Slack, the collaborative workspace designed to streamline real-time communications between business teams, poses some challenges in the eDiscovery context (see our prior blog post). This blog post discusses a recent decision that explores the proper scope of discovery regarding Slack messages – specifically, whether each individual Slack message should be treated as a discrete document under Rule 34, or whether a court should view an entire Slack channel as a single, continuous document.


In Lubrizol Corp. v. IBM Corp., plaintiff alleged defendant breached a contract between the parties and committed fraud and various torts in connection with a project to implement new enterprise resource planning software known as S/4HANA. (ECF Doc. No. 60). Before the Magistrate was plaintiff (Lubrizol)’s motion to compel defendant International Business Machines Corporation (IBM) to produce Slack messages. (ECF No. 77).

Procedural History

On Feb. 1, 2023, IBM filed a letter requesting a telephonic discovery conference pursuant to Local Rule 37.1 regarding certain purported deficiencies in Lubrizol’s discovery responses. (ECF No. 62).

Shortly thereafter, Lubrizol filed a letter requesting a discovery conference regarding several alleged deficiencies in IBM’s discovery responses, including IBM’s alleged failure to produce complete conversations conducted through Slack. (ECF No. 70). Lubrizol asked the court to order IBM to produce the full Slack conversation for any Slack thread containing at least one responsive message. Id. The matter was referred to the Magistrate for purposes of resolving the discovery disputes. (See ECF non-document entry dated Feb. 10, 2023).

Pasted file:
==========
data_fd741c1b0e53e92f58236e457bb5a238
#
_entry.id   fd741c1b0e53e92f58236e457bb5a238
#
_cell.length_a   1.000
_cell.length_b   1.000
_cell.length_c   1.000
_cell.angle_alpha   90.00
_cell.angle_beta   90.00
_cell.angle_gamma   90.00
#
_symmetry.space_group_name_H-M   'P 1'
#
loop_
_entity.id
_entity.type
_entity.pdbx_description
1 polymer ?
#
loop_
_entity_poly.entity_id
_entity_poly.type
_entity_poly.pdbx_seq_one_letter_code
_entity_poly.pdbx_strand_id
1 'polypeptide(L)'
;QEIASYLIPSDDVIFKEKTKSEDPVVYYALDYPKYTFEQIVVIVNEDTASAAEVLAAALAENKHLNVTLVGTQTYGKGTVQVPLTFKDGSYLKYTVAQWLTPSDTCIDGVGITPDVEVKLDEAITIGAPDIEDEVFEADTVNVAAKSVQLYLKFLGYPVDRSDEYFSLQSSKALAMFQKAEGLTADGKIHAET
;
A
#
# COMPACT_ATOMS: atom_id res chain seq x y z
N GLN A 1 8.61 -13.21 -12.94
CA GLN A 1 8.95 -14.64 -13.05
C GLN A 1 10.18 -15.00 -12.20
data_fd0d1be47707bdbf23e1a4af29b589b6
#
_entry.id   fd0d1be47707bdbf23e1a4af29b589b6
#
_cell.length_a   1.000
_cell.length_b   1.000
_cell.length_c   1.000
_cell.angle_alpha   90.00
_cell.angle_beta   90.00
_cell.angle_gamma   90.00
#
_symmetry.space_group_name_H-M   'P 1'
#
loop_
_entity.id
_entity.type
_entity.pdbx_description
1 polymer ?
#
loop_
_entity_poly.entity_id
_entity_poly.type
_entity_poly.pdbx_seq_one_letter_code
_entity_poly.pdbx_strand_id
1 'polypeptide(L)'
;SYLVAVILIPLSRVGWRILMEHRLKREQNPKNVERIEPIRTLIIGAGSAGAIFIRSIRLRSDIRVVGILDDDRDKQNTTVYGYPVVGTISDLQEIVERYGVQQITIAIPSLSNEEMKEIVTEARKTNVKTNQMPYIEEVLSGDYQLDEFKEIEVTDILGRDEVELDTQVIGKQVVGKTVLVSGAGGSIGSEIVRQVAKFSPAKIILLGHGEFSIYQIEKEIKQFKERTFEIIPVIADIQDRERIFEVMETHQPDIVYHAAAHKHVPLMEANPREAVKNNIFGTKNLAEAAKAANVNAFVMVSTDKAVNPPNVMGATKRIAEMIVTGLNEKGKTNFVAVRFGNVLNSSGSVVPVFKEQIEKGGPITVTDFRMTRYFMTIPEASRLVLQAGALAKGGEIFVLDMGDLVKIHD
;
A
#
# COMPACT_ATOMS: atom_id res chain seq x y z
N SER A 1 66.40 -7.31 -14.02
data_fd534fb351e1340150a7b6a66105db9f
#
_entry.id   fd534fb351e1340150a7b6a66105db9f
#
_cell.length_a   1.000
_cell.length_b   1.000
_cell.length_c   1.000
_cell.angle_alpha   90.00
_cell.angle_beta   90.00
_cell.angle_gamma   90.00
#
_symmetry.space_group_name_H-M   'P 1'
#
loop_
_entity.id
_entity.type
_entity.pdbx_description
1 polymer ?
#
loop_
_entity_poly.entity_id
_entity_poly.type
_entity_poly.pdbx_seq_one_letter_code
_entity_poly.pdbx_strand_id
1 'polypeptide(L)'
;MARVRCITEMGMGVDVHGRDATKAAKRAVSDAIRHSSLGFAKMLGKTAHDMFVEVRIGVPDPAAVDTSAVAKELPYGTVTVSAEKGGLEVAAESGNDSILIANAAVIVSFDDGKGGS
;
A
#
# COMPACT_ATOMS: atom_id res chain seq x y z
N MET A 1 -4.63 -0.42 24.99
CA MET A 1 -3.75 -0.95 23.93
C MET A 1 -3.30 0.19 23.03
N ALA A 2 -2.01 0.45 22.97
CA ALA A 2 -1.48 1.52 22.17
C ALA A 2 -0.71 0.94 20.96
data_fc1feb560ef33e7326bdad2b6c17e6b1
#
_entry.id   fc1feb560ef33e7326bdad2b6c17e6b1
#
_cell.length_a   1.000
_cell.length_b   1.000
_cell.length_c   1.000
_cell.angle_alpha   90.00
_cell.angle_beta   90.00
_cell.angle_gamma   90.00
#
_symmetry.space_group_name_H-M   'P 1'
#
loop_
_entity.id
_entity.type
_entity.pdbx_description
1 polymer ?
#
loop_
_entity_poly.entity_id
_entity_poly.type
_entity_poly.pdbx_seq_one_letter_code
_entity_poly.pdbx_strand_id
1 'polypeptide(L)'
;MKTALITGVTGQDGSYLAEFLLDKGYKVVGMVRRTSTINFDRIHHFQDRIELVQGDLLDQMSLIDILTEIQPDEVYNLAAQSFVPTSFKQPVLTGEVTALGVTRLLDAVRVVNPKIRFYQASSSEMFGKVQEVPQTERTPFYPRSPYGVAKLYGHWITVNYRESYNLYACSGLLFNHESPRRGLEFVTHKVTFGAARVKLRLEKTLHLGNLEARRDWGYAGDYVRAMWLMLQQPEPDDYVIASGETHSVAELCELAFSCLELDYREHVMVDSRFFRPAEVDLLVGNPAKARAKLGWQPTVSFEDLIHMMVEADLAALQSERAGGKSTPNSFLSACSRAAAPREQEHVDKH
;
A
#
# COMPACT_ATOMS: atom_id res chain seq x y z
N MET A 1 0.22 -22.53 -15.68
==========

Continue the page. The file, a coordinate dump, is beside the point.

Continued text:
On March 30, 2023, the parties appeared before the court for a telephonic discovery conference on all outstanding discovery issues and advised the court that some issues could be resolved without judicial intervention. In response, the court directed the parties to submit a joint status report advising which, if any, discovery issues remained unresolved despite the parties’ efforts. (See ECF non-document entry dated March 30, 2023).

The parties were able to resolve all outstanding issues except the dispute regarding IBM’s production of Slack messages. (ECF No. 74). The court directed the parties to submit written briefs setting forth their positions regarding the proper scope of discovery with respect to Slack messages. During the briefing, Lubrizol narrowed its position. Rather than request IBM be ordered to produce the entire conversation thread for any Slack thread containing at least one responsive message, it requested that (1) for any Slack conversation containing 20 total messages or fewer, IBM be required to produce the entire conversation thread, so long as the conversation contained at least one responsive message; and (2) for any Slack conversation thread containing more than 20 total messages, IBM be required to produce the 10 messages preceding and following any responsive message. (ECF No. 77).

IBM opposed Lubrizol’s application, advising it had reviewed all Slack messages that hit on any of the parties’ agreed search terms, as well as the 10 messages before and after any message that hit on a search term.[1](ECF No. 79). IBM further argued it produced any message in that window that provided context for the relevant discussion, even if the message did not hit on a particular search term. IBM argued that adopting Lubrizol’s proposal would require IBM to produce not relevant/responsive materials in violation of the Federal Rules of Civil Procedure and would impose an undue burden on IBM.[2]

Law & Analysis

Recognizing that courts have broad discretion in overseeing the scope of discovery and ruling on motions to compel, the court began its analysis by noting the requirements of relevance and proportionality set forth in Rule 26. It then noted the shifting burden on a motion to compel – that the party moving to compel “bears the burden of demonstrating [the] relevance” of the requested discovery (Rule 37 (a)(1)(B)) and if satisfied, “the burden shifts to the non-movant to show that to produce the information would be unduly burdensome.” Id.